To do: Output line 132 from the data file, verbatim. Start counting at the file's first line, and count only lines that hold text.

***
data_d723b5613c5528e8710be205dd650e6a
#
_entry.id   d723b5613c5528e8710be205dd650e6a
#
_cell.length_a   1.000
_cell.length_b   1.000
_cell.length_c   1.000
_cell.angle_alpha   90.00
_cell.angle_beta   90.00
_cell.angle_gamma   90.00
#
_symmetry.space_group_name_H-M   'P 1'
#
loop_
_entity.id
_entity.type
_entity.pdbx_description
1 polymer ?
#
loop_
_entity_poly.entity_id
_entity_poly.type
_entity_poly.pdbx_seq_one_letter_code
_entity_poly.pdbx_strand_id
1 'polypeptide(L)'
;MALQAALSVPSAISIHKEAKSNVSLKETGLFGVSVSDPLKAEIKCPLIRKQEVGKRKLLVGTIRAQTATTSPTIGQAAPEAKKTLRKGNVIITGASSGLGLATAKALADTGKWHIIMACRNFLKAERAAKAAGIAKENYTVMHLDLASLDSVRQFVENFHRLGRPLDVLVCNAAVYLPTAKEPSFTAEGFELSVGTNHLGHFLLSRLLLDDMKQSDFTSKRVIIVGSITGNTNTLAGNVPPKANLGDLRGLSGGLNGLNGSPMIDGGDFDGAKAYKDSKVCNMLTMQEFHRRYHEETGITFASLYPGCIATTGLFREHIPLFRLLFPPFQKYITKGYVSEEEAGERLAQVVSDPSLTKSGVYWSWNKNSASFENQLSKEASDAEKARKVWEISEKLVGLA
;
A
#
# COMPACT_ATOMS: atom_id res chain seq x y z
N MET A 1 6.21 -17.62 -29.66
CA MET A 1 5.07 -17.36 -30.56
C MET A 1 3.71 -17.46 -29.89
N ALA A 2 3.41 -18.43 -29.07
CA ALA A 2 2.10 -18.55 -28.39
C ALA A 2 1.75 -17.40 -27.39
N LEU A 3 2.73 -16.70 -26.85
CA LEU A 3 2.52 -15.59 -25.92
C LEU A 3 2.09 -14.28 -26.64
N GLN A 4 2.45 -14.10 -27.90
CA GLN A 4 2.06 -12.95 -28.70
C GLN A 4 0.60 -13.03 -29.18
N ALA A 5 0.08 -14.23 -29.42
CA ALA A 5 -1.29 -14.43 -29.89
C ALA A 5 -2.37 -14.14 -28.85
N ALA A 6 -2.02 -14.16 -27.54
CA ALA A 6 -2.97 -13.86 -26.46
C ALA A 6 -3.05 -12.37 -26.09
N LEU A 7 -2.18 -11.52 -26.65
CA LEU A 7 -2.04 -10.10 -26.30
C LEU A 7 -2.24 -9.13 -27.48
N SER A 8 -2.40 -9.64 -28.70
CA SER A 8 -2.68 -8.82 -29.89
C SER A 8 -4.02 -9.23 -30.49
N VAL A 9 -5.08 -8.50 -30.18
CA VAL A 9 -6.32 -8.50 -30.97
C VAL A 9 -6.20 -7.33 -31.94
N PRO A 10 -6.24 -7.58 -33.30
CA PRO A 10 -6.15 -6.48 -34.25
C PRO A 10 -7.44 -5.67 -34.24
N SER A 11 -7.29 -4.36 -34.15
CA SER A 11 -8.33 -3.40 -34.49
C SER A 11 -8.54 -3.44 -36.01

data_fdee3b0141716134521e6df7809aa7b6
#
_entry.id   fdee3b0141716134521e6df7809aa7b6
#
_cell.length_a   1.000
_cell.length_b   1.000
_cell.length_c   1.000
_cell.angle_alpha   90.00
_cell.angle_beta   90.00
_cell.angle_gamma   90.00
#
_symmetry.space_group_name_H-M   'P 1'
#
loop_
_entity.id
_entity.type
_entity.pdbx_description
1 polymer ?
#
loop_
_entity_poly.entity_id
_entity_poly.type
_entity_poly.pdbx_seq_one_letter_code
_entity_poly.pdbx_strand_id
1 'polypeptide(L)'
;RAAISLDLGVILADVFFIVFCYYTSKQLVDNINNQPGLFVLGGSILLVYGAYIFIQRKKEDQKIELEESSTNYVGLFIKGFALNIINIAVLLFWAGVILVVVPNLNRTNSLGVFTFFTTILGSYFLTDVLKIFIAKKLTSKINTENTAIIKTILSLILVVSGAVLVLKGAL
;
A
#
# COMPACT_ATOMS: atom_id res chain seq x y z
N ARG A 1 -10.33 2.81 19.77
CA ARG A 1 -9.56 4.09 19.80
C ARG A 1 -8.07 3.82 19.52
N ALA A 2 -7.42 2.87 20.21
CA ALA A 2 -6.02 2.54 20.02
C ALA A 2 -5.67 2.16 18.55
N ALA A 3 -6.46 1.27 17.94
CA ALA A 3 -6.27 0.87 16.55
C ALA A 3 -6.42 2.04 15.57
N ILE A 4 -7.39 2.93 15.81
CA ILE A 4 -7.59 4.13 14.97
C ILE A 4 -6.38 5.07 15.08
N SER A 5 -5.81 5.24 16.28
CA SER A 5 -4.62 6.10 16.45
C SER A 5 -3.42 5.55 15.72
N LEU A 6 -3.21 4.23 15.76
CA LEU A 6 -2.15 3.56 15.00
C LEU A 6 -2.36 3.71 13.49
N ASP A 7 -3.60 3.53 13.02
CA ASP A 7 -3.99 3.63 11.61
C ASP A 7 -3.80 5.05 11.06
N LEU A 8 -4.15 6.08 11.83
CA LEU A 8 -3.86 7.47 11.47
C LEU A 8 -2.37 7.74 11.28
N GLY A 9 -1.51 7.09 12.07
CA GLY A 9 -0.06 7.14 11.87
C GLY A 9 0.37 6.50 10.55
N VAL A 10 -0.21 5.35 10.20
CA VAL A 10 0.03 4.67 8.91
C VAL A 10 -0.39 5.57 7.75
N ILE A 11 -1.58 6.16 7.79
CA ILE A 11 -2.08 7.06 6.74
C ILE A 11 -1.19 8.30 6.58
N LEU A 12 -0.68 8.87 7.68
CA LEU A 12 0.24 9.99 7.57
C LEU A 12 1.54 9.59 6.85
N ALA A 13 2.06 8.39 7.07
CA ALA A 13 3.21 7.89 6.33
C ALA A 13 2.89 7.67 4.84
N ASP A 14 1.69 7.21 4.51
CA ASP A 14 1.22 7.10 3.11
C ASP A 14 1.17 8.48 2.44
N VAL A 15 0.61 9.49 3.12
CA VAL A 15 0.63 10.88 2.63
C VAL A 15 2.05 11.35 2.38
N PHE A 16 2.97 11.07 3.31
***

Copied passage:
C ALA A 13 2.89 7.67 4.84